After all my research, I am convinced that we need shelters for people who are discriminated against. This certainly includes women and people who identify as women. I would prefer the term finter instead of flinter because, as I mentioned before, lesbians are also women and should not be considered twice just because they also come out as lesbians. At the same time, the real challenge is more to find an equitable solution in competitive sports and other levels, such as in the awarding of scholarships. If men easily identify as women and are therefore more successful than biological women because of their biological conditions, then that is abuse! A biological woman then has to fear great disadvantages and already we are in a new quandary – the anti-discrimination actions only lead to discrimination against most women. One thing is clear, abuse will always exist everywhere. But I plead for leaving the emotional level out of this discussion and coming together for reasonable and fair solutions. There will never be justice for all, because life is not fair. But we should come to a common consensus. Mutual recriminations will not lead to this. As I said, what we need is time, patience and the willingness to grow together. Quick decisions will overwhelm us – we are hopelessly overburdened with the whole issue anyway. Personally, I resist being judged because I find it difficult to perceive a purely biological man as a woman because that person identifies as a woman; or vice versa. I like to address women as “woman” and men as “gentleman” – that’s how I learned and for me it’s correct and polite to do it. It is difficult for me to change my language completely, to address and write to people only with first and last names, just because a small minority feels disadvantaged or even discriminated against. It’s nonsensical to accuse me of discrimination because of this. I need time to adjust to the new social demands. To the other politically and self-centred crybabies who act as advocates for those affected, loudly condemning societies, patriarchal structures and also men across the board, I have deep dislike and contempt. Stop pointing fingers at grievances and do something for yourselves with your own problems. You have an intrinsic problem that you are trying to solve extrinsically. This creates a toxic, non-target atmosphere in the much-needed discussion. Discrimination also means blanket condemnation of whole societies and thus the majority of people. The demand for diversity can only be met if the majority of people are able to bear it. Dear activists, you don’t need to show off in a self-assertive manner for your convictions with your self-assigned clean note of health. You are neither better nor worse than people who do not share your convictions. If you want to achieve something, convince us with arguments, knowledge and passion; not with accusations to make us feel guilty. Do not devalue us in order to valorise yourselves. If we meet together as equals, we can do it together. Personally, I am at the beginning of a process that will certainly occupy me long and intensely. I don’t yet know how to reconcile my own attitude with the new situation around gender issues. I still lack a lot of knowledge and experience in the matter… and I need time for myself to come to terms with ME and to be able to cope with the challenges to my person.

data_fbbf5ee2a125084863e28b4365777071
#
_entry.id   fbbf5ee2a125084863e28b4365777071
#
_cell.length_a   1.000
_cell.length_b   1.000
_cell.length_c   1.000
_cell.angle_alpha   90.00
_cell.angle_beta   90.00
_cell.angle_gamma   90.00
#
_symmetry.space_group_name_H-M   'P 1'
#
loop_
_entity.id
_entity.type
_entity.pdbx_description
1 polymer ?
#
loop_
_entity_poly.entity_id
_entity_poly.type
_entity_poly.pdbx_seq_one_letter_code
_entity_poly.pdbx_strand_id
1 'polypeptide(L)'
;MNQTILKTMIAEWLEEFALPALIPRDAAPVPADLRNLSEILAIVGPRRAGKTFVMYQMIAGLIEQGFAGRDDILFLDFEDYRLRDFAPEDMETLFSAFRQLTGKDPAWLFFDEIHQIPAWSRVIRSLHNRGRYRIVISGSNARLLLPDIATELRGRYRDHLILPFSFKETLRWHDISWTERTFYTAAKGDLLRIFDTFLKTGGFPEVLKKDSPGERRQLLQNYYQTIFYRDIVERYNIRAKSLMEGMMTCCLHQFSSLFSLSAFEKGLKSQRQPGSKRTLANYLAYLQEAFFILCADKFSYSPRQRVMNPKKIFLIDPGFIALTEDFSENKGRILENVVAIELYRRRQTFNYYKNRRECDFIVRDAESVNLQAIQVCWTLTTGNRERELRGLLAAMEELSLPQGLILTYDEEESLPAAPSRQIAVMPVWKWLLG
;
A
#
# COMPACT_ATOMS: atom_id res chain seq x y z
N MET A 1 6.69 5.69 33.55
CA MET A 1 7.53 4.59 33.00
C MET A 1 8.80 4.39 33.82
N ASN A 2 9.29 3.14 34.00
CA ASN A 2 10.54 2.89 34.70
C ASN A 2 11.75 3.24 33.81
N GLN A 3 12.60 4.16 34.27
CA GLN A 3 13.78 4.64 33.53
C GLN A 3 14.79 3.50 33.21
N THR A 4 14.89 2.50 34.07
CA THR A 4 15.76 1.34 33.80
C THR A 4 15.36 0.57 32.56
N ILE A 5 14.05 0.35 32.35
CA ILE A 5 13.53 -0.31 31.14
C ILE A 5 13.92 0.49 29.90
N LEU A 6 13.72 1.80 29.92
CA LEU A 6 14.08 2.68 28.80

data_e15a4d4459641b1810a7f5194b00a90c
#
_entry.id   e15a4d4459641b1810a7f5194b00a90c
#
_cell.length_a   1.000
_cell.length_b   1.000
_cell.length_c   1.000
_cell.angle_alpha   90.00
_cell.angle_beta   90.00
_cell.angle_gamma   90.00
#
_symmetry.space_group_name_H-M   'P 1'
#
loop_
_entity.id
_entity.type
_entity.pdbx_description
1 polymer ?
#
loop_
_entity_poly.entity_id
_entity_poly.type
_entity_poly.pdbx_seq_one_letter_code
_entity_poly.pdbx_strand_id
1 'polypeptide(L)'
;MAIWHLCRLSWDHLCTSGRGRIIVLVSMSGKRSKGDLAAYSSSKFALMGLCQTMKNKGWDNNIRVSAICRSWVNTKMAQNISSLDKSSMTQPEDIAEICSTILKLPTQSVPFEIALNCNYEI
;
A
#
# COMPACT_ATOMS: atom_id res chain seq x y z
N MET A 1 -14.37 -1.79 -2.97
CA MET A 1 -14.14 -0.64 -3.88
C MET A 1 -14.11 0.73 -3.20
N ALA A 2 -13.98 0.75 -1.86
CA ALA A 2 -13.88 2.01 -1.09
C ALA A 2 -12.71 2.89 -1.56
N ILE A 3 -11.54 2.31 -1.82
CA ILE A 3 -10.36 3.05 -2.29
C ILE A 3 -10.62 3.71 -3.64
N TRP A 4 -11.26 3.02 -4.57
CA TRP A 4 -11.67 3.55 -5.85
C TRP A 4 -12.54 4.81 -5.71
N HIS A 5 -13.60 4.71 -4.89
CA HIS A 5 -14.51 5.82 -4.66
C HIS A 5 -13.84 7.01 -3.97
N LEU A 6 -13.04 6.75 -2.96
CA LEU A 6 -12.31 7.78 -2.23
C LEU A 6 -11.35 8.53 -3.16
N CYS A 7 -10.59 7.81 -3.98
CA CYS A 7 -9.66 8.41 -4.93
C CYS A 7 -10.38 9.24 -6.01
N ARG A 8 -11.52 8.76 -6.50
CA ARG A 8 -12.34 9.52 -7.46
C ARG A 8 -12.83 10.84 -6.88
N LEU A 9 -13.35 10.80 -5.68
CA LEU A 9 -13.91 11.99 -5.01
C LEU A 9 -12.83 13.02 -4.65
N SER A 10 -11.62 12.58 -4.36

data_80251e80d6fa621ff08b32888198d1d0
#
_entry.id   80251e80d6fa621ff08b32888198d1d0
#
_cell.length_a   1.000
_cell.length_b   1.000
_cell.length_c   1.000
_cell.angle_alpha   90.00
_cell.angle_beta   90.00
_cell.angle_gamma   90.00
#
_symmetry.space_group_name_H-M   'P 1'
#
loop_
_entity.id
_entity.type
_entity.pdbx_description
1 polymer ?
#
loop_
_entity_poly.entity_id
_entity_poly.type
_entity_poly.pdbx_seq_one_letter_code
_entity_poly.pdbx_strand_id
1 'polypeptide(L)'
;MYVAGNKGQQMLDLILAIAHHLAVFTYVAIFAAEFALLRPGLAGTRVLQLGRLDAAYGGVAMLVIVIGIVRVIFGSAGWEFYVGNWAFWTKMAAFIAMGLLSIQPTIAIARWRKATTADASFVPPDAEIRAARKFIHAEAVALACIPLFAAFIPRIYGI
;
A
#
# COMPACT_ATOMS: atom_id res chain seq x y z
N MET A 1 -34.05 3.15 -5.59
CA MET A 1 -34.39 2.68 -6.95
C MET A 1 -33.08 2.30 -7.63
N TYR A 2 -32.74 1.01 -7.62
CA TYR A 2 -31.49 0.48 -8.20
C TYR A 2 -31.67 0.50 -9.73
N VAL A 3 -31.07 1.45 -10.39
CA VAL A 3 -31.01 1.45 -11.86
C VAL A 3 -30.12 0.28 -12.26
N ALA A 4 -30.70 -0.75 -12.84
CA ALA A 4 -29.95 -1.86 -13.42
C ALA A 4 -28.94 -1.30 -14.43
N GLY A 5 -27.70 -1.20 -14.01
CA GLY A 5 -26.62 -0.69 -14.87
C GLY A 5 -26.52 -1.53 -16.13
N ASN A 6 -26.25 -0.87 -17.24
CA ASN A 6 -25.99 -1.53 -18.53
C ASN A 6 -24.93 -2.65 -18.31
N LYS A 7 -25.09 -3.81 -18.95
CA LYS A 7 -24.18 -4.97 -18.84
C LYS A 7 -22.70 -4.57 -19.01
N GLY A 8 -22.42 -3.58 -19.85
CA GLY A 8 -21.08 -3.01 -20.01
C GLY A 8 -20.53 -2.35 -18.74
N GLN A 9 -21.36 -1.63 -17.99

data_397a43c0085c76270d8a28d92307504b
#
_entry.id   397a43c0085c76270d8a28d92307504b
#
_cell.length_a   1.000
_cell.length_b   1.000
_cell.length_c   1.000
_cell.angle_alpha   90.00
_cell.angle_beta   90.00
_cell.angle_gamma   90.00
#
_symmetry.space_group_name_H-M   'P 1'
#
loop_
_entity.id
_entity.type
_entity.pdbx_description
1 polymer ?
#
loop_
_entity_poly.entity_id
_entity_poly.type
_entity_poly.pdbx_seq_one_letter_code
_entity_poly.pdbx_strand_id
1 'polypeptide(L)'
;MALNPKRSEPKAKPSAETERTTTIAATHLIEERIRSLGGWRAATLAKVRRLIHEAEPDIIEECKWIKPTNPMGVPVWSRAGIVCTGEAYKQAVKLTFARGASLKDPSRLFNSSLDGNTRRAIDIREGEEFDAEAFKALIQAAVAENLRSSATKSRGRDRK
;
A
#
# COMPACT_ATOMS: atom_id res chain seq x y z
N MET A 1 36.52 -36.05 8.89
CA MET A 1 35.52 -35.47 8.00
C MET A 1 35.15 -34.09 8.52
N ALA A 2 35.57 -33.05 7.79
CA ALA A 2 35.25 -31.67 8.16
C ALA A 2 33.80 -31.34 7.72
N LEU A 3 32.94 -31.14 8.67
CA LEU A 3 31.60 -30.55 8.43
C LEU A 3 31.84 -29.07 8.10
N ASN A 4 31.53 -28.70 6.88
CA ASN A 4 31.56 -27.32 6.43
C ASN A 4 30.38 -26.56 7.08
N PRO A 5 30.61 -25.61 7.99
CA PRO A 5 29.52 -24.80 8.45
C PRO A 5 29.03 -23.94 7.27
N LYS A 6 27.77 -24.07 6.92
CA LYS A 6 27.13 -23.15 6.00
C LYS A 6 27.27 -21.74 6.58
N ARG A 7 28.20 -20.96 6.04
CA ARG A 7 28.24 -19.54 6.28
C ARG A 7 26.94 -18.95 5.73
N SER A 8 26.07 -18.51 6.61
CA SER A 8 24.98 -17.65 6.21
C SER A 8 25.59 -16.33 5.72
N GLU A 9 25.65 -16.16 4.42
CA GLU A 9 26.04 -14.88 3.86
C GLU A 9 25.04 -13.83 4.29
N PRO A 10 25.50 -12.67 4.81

Finally, I would like to mention one thing. I think that the really affected people have it very hard in our world. It must be hell for them. They have my respect and admiration, I want to open up to them, understand them, reach out to them and support them if they want it.